The Lancet Respiratory Medicine Commission: 2019 update: epidemiology, pathogenesis, transmission, diagnosis, and management of multidrug-resistant and incurable tuberculosis

Lancet Respiratory Medicine
Sep 2019 Volume 7 Number 9 p721-826, e26-e28
http://www.thelancet.com/journals/lanres/issue/current

 

Commission Update
The Lancet Respiratory Medicine Commission: 2019 update: epidemiology, pathogenesis, transmission, diagnosis, and management of multidrug-resistant and incurable tuberculosis
Keertan Dheda, Tawanda Gumbo,Gary Maartens, Kelly E Dooley, Megan Murray, Jennifer Furin,
Edward A Nardell, Robin M Warren, on behalf of The Lancet Respiratory Medicine drug-resistant tuberculosis Commission group
Summary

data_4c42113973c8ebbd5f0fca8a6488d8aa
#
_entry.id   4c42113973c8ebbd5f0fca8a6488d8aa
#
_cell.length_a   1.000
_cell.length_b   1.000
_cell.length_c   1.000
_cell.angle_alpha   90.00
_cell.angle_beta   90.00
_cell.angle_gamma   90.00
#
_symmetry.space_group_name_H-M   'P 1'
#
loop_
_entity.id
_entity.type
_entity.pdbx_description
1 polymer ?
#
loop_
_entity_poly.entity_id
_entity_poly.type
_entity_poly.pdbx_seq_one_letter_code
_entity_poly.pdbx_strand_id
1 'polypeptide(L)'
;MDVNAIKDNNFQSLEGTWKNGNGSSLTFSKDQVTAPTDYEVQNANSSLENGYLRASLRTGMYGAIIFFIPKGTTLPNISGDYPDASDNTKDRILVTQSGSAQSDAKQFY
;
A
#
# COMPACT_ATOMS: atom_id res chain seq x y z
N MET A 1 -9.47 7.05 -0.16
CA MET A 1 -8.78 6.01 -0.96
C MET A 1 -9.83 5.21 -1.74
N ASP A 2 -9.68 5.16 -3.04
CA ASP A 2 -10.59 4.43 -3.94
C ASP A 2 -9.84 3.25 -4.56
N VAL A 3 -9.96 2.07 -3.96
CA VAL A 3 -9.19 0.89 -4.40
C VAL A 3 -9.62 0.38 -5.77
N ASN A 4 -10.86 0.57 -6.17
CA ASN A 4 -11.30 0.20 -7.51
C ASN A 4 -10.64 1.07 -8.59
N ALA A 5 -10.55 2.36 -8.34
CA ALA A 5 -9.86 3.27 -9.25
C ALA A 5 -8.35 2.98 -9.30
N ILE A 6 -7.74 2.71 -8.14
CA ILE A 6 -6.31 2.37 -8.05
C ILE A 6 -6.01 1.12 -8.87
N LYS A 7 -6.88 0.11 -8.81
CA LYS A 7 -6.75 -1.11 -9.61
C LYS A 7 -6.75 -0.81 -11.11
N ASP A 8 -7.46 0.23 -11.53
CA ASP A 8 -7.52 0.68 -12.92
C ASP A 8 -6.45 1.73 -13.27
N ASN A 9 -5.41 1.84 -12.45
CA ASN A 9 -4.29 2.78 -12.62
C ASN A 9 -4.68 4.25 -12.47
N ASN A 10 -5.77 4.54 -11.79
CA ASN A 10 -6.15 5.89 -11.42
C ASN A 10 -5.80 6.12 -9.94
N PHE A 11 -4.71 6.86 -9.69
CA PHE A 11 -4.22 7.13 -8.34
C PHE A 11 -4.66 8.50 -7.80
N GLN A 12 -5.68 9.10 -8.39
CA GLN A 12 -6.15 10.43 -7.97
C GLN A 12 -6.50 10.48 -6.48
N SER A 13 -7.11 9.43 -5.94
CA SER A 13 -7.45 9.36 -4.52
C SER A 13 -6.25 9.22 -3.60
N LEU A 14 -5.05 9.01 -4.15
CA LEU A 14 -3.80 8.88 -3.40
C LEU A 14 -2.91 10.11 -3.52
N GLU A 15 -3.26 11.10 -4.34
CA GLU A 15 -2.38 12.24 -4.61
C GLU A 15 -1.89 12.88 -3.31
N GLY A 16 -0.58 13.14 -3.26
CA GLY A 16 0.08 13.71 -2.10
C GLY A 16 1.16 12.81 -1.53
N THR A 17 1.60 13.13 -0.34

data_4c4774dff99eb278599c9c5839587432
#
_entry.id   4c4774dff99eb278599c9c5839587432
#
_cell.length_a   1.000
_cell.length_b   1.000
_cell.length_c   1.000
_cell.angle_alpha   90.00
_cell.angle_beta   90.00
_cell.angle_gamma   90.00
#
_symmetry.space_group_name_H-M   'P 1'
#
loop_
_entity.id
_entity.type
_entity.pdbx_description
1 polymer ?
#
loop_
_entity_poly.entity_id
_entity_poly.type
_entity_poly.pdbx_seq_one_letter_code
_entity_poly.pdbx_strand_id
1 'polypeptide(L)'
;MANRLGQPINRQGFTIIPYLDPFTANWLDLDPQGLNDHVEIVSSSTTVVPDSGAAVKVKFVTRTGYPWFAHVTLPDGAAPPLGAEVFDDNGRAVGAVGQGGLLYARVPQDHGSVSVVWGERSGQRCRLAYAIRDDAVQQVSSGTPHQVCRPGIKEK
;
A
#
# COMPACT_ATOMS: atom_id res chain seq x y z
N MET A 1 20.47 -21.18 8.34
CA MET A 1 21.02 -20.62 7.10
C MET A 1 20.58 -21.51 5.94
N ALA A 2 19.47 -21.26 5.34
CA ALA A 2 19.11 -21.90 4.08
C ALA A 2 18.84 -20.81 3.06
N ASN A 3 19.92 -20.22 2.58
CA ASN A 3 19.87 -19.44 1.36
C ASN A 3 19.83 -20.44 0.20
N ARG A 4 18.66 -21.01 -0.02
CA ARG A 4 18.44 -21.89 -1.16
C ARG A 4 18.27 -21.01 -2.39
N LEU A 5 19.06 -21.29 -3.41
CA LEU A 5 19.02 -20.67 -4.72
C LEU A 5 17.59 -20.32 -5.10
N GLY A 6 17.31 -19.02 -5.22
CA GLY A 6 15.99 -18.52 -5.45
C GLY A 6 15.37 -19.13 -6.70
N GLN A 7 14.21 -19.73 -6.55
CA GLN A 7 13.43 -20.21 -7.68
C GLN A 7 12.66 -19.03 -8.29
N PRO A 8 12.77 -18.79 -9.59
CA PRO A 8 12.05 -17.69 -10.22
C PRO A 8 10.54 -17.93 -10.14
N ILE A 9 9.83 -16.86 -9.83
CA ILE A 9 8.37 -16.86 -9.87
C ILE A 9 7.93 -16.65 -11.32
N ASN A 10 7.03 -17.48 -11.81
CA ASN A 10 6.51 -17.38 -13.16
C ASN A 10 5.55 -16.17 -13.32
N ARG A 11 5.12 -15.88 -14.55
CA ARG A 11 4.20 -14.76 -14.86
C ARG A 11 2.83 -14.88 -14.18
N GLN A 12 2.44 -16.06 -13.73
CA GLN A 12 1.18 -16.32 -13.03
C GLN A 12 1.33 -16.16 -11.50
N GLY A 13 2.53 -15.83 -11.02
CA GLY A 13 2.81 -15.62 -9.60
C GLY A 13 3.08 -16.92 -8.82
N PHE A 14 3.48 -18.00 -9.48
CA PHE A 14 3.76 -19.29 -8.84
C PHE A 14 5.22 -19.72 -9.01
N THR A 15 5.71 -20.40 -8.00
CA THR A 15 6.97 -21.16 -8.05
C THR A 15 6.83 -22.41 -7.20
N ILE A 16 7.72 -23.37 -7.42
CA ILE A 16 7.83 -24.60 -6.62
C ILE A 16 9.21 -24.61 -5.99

The Lancet Respiratory Medicine Commission on drug-resistant tuberculosis was published in 2017, which comprehensively reviewed and provided recommendations on various aspects of the disease. Several key new developments regarding drug-resistant tuberculosis are outlined in this Commission Update. The WHO guidelines on treating drug-resistant tuberculosis were updated in 2019 with a reclassification of second line anti-tuberculosis drugs. An injection-free MDR tuberculosis treatment regimen is now recommended. Over the past 3 years, advances in treatment include the recognition of the safety and mortality benefit of bedaquiline, the finding that the 9–11 month injectable-based ‘Bangladesh’ regimen was non-inferior to longer regimens, and promising interim results of a novel 6 month 3-drug regimen (bedaquiline, pretomanid, and linezolid). Studies of explanted lungs from patients with drug-resistant tuberculosis have shown substantial drug-specific gradients across pulmonary cavities, suggesting that alternative dosing and drug delivery strategies are needed to reduce functional monotherapy at the site of disease. Several controversies are discussed including the optimal route of drug administration, optimal number of drugs constituting a regimen, selection of individual drugs for a regimen, duration of the regimen, and minimal desirable standards of antibiotic stewardship. Newer rapid nucleic acid amplification test platforms, including point-of-care systems that facilitate active case-finding, are discussed. The rapid diagnosis of resistance to other drugs, (notably fluoroquinolones), and detection of resistance by targeted or whole genome sequencing will probably change the diagnostic landscape in the near future.